The 10-frame-per-second burst mode of the iPhone 5s camera makes it possible for it to capture action like no smartphone camera has done before, and for at least one photographer, that's stirring up thoughts of replacing a DSLR with a big zoom lens with an iPhone. Jim Zellmer of Madison, Wisc., doesn't think the iPhone 5s is ready to replace those expensive cameras and big lenses you see on the sidelines of sports events, but conjectures that the next generation or two might just do the trick.
Zellmer normally uses a Canon DSLR with a 70-200 mm f/2.8 zoom lens to shoot sporting events, but recently tried some shots with the iPhone 5s burst mode that look almost pro quality. He notes that the "lack of a big zoom requires quite a bit of moving around, something that is not always possible in an active sports venue."
Rather than use the big glass to shoot a tennis match, Zellmer got about 20 - 25 feet away from the players, used the digital zoom of the iPhone 5s, and then used the burst mode to capture a series of images. The result, seen in the image at the top of this post, shows just how well the 5s works for action photography. The tennis player is literally captured in the air, the ball frozen in place just before it is hit with the racquet.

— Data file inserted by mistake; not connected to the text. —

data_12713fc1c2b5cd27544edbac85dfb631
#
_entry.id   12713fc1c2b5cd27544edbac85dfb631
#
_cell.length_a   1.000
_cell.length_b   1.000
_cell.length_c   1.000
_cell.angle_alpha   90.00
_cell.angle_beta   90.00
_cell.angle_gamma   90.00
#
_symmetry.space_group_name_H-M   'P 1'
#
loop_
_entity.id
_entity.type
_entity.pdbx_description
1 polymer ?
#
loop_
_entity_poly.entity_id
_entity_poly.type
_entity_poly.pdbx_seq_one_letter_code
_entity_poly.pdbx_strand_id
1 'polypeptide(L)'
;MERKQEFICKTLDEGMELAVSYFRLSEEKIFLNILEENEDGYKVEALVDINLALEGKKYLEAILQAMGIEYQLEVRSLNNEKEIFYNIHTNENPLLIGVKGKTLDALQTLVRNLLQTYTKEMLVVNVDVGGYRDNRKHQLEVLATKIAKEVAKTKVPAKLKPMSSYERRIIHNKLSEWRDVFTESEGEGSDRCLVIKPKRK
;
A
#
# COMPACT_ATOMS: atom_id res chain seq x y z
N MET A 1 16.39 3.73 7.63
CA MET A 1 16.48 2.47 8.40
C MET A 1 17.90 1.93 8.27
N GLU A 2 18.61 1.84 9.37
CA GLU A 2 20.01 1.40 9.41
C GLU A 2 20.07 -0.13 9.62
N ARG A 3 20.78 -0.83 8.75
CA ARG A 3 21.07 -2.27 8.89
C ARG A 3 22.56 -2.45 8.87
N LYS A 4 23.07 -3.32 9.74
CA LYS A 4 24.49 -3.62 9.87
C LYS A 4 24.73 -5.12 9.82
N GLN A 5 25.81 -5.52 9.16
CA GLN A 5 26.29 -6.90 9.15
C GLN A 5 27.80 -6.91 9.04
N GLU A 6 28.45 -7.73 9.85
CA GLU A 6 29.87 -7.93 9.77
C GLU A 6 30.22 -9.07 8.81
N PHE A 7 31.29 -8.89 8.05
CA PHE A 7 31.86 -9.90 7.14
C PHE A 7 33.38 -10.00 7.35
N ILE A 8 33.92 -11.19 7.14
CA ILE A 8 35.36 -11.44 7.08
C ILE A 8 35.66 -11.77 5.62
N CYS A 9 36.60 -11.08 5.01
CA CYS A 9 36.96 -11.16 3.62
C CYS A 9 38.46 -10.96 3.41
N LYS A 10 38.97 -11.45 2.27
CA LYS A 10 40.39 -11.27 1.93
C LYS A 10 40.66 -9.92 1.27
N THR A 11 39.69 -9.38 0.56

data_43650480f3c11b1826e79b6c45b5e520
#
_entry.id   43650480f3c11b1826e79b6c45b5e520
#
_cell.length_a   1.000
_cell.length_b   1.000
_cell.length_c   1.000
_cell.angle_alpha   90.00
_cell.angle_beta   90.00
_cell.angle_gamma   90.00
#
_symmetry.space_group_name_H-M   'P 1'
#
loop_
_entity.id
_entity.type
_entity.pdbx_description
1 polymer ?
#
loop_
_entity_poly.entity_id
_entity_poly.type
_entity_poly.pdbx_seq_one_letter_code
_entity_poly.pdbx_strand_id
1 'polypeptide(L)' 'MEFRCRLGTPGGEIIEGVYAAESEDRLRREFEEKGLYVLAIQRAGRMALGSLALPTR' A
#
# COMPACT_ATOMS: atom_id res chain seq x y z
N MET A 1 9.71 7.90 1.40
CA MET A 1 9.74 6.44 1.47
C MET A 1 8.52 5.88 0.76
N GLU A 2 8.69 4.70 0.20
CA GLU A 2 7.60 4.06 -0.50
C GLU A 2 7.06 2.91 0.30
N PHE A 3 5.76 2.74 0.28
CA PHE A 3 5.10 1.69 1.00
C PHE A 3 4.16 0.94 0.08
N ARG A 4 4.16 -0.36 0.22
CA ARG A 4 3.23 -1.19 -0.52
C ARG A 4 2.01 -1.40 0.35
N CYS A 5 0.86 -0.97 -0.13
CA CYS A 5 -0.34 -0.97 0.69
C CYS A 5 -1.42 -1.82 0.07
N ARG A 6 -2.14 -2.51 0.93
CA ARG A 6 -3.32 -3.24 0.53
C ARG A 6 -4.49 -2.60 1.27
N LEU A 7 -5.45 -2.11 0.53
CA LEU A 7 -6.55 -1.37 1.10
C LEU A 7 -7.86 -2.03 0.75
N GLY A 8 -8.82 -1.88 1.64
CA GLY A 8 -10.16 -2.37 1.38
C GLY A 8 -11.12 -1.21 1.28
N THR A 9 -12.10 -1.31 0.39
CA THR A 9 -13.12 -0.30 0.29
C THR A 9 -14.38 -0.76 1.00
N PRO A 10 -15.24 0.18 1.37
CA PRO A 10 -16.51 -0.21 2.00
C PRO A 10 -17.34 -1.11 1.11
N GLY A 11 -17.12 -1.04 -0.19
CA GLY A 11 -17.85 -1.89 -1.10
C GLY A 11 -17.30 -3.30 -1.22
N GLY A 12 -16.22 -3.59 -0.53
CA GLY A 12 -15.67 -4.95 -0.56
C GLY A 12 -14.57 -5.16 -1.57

Zellmer speculates that some current technologies (including light field photography) applied to future generation iPhones could be just what is needed to make Apple's smartphone the go-to camera for sports photographers.
Image © 2013 Jim Zellmer, Zmetro.com
- Key specs
- Reviews • 45
- Type Smartphone
- Operating system iOS (8)
- Screen size 4.7 inches
- Internal memory 16 GB
- Camera 8 megapixels
- Dimensions 5.44 x 2.64 x 0.27 in
- Weight 4.55 oz
- Released 2014-09-19
Apple iPhone 5s